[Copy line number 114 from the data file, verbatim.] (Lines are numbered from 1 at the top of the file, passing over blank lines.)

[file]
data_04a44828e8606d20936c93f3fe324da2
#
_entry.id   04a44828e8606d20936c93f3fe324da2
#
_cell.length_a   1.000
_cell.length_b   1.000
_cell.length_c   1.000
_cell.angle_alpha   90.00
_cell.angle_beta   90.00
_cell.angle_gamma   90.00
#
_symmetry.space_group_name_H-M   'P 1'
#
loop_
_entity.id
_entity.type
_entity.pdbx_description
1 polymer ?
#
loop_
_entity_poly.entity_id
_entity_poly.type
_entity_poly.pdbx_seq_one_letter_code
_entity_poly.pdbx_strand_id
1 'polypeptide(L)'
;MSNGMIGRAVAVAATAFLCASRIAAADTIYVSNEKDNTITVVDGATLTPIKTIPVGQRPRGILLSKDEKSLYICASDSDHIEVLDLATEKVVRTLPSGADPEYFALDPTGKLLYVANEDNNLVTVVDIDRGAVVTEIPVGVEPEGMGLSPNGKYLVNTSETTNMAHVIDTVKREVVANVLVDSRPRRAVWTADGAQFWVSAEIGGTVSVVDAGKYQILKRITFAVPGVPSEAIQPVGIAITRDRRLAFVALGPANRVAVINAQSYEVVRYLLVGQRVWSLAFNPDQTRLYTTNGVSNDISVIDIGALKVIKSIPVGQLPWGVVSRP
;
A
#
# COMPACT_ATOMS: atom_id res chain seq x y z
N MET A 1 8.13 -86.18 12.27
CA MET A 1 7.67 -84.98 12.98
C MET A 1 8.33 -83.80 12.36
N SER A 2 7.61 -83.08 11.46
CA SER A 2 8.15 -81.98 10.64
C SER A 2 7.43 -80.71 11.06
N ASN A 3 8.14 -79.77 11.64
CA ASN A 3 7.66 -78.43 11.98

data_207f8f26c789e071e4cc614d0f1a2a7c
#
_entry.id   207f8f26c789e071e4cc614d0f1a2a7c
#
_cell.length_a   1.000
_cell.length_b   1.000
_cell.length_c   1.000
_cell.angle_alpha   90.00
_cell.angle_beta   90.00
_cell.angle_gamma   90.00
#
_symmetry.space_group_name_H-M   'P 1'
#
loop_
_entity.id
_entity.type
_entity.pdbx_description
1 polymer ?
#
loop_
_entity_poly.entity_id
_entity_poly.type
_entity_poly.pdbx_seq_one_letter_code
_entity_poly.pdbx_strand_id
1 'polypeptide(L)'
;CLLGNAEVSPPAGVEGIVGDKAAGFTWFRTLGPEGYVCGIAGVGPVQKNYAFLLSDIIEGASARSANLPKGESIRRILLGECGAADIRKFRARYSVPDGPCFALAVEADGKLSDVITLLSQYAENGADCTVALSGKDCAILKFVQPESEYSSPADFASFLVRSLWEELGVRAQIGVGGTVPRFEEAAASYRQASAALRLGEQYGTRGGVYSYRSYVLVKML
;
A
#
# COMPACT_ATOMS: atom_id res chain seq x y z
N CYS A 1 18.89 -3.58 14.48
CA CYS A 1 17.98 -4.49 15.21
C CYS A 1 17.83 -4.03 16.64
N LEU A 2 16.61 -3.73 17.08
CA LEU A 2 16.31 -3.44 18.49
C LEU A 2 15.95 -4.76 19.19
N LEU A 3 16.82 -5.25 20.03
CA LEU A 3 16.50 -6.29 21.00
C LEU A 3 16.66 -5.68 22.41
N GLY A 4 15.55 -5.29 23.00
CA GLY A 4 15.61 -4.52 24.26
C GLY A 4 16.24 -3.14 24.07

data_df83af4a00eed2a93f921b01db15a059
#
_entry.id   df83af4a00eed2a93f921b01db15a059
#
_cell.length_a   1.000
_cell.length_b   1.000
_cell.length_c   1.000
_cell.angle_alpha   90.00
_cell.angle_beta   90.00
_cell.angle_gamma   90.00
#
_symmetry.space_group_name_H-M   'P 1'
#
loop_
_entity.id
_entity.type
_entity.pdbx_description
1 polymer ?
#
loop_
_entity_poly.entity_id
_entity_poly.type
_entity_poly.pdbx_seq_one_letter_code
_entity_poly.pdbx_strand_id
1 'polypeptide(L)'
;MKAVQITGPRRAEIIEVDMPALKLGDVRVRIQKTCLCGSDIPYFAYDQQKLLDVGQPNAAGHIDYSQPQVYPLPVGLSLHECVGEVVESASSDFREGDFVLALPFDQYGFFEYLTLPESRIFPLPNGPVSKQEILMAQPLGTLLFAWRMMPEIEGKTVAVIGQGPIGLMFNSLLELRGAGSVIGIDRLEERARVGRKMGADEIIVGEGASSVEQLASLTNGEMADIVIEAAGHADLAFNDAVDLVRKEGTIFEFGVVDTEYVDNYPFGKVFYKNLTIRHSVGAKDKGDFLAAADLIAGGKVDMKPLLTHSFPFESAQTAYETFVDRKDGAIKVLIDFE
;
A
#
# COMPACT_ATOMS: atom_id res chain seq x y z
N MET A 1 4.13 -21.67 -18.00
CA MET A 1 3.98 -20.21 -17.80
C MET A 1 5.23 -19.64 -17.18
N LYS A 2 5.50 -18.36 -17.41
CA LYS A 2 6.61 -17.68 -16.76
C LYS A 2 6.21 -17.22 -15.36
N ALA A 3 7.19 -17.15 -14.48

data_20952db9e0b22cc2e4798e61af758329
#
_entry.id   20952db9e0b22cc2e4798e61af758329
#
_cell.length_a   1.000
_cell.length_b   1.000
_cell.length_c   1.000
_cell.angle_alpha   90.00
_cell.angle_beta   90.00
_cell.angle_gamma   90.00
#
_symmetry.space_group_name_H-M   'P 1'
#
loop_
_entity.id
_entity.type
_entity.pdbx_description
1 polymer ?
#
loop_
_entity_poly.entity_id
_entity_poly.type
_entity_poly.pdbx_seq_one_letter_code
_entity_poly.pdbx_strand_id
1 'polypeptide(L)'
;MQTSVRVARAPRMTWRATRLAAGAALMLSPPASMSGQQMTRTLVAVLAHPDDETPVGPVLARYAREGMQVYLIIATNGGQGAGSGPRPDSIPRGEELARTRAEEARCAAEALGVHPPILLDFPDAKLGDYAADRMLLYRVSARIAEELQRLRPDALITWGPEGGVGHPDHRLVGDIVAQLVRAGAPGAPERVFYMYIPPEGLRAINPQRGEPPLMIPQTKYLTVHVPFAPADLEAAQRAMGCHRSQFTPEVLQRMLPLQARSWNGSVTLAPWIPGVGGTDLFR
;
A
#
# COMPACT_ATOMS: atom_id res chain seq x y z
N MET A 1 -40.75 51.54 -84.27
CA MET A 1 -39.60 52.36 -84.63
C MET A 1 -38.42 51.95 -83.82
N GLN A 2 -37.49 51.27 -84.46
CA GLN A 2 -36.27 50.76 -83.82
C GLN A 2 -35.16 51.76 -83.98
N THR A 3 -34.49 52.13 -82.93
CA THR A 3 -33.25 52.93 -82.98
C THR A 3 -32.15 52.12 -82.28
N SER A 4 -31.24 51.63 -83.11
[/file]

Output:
N LYS A 2 5.50 -18.36 -17.41